Jan M. Padios

Associate Professor

Dr. Padios is an Associate Professor of American Studies and the department’s Director of Graduate Studies. She is also affiliate faculty in Women’s Studies and the Asian American Studies Program. Her first book, A Nation on the Line: Call Centers as Postcolonial Predicaments in the Philippines was published by Duke University Press in March 2018. Her current research looks at the intersection of technology, science, media, and emotion. She is also a writer and poet. Dr. Padios’s academic and creative work has been published by Cultural Studies, The Center for Art + Thought, Kunsthall Trondheim, Zócalo Public Square, and Indiana Review (forthcoming). Dr. Padios is the recipient of numerous grants, fellowships, and awards, including the UMD Graduate School’s Research and Scholarship Award (RASA), a Qualitative Seed Grant from UMD’s Consortium on Race, Gender, and Ethnicity, the New York University Torch Fellowship, and a Mellon Dissertation Writing Fellowship in the Humanities.

Research Areas

  • Affect/emotion
  • Racial Capitalism
  • U.S. Empire
  • Ethnography
  • Global South
  • Globalization and transnationalism
  • Work/Labor
  • Media, Communication, and Technology
  • Race, Gender, Sexuality

Education

  • Ph.D., American Studies (New York University)
  • M.A., American Studies (New York University)
  • B.A., Architecture (Columbia University)

Select Publications

  • “Emotional Extraction: Feeling, Power, and Knowledge in the Digital Age,” Rivers of Emotion, Bodies of Ore (Kunsthall Trondheim, 2018), pp. 98-107.
  • “Exceptionalism as a Way of Life: U.S. Empire, Filipino Subjectivity, and the Global Call Center Industry,” in Ethnographies of U.S. Empire. Carole McGranahan and John Collins, eds. (Durham, NC: Duke University Press, 2018), pp. 149-172.
  • “Mining the Mind: Emotional Extraction, Productivity, and Predictability in the Twenty-First Century,” Cultural Studies. Laura Junka-Aikio and Catalina Cortes-Severino, eds. 10.1080/09502386.2017.1303426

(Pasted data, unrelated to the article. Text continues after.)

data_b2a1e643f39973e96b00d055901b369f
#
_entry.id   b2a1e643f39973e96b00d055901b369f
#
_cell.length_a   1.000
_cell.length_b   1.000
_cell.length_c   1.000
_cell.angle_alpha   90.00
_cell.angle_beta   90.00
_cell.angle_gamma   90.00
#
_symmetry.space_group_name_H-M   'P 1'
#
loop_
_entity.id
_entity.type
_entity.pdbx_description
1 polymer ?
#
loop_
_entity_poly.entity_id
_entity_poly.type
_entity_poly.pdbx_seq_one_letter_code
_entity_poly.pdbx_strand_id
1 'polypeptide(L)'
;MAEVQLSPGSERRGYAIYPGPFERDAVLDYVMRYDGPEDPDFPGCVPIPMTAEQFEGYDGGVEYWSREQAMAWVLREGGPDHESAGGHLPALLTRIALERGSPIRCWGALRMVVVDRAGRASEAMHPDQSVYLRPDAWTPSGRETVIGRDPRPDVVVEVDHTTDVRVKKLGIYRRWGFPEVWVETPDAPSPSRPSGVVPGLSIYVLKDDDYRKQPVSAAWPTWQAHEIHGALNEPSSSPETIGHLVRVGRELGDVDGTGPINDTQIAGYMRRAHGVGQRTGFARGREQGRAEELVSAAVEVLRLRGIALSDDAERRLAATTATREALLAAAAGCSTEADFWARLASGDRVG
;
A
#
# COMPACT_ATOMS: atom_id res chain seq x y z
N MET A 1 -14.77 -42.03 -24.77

• “Not Like a Native Speaker: On Languaging as Postcolonial Experience” (Book Review), Genre: Forms of Discourse and Culture 49, No. 3 (December), 2016.
  • “Can You Hear Us Now? Ringtones and Politics in the Contemporary Philippines”, The Oxford Handbook of Mobile Music and Sound Studies, Jason Stanyek and Sumanth Gopinath, eds Vol. 1, (New York: Oxford University Press, 2014), pp. 359-381.
  • “Queer Confessions: Transgression, Affect, and National Crisis in the Philippines’ Call Center Industry”, “Queer Sites and Sounds,” exhibit, Center for Art + Thought (Web, 2014).
  • “The Filipino Call Center Agent”, Figures of Southeast Asian Modernity, Joshua Barker, Eric Harms, and Johan Lindquist, eds (Honolulu: University of Hawaii Press, 2013), pp. 38-40.
  • “Dial ‘C’ for Culture: Telecommunications, Gender, and the Transnational Migrant Market”, Circuits of Visibility: Transnational Media Cultures and Gendered Formations, Radha Hegde, ed. (New York: New York University Press, 2011), pp. 212-230.

Forthcoming:

  • “Exceptionalism as a Way of Life: U.S. Empire, Filipino Subjectivity, and the Global Call Center Industry,” in Ethnographies of U.S. Empire. Carole McGranahan and John Collins, eds. (Durham, NC: Duke University Press).
Jan M. Padios
Faculty Information
Campus Address
1328D Tawes Hall
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Courses Taught